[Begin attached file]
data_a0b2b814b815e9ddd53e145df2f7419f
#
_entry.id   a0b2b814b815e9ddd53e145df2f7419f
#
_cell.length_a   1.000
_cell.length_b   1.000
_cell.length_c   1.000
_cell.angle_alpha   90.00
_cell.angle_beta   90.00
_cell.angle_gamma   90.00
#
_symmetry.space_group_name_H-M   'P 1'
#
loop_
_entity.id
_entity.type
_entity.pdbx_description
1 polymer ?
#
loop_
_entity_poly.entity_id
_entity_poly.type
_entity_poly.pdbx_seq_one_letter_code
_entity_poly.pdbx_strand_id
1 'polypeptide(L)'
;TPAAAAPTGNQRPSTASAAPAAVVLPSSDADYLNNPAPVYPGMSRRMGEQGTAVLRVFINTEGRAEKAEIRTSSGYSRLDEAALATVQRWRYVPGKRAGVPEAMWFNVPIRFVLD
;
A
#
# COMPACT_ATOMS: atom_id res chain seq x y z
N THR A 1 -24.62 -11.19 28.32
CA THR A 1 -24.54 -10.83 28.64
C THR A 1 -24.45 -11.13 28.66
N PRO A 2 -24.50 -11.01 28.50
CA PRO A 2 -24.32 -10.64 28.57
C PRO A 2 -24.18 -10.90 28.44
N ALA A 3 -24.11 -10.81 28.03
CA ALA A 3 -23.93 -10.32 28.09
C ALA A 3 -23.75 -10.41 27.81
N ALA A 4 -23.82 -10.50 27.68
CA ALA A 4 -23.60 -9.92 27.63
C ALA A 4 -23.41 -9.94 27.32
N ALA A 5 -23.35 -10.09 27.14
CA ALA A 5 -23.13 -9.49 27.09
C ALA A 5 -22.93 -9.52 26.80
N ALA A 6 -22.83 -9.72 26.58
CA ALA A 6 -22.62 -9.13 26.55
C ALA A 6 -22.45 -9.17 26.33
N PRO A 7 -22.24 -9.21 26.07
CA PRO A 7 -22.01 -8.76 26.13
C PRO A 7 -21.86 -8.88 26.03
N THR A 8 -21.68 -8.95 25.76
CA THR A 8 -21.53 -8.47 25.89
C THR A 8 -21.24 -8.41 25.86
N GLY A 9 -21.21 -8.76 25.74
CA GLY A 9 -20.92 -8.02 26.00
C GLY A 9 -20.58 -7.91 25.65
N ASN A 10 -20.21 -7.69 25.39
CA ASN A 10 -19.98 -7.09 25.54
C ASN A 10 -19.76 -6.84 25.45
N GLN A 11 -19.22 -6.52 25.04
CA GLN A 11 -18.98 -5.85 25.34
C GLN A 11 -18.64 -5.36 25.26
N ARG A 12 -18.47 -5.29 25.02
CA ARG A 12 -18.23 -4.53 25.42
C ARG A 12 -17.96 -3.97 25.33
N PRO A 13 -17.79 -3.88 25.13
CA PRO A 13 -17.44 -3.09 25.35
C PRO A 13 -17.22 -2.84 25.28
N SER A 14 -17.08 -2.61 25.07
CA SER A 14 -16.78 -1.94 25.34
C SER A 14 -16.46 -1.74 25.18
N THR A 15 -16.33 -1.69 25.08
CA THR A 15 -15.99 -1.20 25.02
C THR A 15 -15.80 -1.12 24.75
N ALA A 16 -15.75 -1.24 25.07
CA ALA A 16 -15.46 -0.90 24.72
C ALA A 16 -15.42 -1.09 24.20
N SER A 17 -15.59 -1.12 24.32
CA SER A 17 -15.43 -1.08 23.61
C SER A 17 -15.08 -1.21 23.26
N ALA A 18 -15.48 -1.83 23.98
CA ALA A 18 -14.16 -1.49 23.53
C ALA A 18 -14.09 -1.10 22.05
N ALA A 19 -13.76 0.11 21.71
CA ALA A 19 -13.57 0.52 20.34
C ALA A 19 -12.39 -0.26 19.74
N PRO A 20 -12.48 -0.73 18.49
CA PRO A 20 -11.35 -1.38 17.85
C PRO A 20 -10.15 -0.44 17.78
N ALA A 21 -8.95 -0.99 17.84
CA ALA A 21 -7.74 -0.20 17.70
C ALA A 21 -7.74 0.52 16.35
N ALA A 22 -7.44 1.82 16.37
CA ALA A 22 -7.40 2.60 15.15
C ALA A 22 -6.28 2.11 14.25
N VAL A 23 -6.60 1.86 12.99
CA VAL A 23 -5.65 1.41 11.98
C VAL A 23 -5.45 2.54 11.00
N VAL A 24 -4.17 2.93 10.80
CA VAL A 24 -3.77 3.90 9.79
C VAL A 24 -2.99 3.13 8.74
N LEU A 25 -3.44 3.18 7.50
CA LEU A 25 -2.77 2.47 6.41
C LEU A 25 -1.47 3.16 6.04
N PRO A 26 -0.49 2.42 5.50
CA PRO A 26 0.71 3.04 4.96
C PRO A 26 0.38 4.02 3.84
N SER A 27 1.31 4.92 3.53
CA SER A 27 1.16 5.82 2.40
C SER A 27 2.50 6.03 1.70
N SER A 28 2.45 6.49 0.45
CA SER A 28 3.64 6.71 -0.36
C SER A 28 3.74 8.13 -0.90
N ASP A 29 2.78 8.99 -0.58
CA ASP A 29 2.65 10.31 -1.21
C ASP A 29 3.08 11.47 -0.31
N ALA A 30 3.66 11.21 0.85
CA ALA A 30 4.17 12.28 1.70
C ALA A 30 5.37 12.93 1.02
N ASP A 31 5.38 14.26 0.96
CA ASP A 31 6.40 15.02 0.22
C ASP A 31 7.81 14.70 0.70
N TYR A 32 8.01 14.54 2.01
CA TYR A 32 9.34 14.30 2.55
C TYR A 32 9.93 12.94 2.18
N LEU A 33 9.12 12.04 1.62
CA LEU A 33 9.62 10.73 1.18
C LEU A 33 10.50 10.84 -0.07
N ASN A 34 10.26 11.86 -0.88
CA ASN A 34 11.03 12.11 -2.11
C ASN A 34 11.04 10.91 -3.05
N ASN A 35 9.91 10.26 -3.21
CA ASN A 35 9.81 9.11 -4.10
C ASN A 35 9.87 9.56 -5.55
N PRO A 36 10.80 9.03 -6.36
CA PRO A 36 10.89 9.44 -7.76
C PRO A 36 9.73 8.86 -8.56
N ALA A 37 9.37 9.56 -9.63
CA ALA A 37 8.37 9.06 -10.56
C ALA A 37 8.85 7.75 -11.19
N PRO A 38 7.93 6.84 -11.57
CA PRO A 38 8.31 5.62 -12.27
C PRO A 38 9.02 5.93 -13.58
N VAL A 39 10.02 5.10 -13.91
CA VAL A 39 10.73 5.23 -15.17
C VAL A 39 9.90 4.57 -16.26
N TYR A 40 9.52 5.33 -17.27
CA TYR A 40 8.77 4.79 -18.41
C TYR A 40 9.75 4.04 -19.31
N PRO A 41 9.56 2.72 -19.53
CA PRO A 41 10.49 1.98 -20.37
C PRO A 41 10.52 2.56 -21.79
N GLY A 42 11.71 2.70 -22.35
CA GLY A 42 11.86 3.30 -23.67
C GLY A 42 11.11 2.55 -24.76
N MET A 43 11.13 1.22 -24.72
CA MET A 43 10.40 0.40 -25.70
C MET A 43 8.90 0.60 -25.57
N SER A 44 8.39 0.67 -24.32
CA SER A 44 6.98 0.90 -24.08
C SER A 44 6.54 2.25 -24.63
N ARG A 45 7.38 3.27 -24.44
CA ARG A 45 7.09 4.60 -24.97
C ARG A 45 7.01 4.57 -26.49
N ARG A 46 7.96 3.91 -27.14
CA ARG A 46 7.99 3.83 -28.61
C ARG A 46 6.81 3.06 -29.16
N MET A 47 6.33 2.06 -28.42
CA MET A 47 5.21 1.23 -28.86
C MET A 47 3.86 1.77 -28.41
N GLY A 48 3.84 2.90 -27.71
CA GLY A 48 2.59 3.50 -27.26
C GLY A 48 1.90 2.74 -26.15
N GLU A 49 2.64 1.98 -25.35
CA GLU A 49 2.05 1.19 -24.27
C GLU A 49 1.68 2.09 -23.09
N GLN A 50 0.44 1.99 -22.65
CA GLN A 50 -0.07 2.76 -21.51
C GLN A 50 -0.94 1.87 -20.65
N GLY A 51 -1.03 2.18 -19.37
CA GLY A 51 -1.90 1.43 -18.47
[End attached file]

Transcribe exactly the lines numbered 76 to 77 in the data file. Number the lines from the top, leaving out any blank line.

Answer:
N ALA A 16 -15.75 -1.24 25.07
CA ALA A 16 -15.46 -0.90 24.72